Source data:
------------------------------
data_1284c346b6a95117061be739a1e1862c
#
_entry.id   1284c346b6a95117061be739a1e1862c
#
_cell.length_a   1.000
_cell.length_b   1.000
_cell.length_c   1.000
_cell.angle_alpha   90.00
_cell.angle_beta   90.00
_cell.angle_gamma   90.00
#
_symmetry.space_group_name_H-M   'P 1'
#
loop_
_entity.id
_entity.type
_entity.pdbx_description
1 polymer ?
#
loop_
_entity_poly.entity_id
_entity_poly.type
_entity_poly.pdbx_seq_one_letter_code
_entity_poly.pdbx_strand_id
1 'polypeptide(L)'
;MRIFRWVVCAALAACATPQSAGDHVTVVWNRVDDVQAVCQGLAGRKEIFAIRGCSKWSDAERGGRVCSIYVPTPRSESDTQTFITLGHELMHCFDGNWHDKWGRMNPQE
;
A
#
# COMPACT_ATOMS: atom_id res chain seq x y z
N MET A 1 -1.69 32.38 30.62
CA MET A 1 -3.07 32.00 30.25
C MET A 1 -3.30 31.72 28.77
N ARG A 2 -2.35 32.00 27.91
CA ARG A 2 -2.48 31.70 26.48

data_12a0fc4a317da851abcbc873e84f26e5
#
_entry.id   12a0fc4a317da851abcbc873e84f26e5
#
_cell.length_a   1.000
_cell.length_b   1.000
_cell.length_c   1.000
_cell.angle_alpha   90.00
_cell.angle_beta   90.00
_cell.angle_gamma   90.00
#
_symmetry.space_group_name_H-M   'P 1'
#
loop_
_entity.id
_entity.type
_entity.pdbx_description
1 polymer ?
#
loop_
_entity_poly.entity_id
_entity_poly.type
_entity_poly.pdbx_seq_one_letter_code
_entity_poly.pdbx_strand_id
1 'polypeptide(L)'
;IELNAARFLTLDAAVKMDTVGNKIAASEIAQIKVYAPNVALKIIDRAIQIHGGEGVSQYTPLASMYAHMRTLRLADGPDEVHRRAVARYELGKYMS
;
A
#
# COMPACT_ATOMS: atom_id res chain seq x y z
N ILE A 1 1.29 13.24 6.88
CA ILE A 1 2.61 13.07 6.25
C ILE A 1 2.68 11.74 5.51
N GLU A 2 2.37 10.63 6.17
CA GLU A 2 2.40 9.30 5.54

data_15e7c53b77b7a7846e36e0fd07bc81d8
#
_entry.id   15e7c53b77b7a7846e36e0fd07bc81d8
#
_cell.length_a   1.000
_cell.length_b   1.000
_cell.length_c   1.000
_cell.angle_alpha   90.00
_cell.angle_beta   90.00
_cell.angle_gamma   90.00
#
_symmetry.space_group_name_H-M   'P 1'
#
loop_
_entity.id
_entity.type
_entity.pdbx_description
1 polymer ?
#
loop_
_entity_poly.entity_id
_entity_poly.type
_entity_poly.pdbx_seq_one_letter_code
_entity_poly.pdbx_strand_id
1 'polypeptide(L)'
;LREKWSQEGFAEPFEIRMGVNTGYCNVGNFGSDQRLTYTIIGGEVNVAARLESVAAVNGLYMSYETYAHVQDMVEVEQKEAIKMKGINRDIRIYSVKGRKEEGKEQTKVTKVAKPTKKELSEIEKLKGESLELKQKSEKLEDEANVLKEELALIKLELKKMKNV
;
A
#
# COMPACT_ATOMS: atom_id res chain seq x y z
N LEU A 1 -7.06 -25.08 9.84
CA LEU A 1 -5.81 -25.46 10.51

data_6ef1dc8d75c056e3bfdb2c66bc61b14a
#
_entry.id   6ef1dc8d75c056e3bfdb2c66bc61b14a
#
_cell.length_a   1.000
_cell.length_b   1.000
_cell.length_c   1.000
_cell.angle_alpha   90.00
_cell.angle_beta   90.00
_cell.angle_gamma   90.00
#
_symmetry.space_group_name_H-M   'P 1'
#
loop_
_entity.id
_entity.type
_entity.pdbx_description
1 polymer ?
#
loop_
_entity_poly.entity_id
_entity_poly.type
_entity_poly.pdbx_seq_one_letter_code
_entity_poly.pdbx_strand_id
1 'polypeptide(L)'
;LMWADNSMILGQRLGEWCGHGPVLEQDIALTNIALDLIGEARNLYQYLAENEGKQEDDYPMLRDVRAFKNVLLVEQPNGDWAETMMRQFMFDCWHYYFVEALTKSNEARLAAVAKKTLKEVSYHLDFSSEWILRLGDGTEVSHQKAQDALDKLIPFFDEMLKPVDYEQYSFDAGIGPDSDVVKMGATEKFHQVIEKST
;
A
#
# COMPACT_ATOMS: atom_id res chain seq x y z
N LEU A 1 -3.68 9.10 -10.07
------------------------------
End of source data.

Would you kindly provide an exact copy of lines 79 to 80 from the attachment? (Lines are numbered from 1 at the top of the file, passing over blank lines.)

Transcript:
_cell.angle_beta   90.00
_cell.angle_gamma   90.00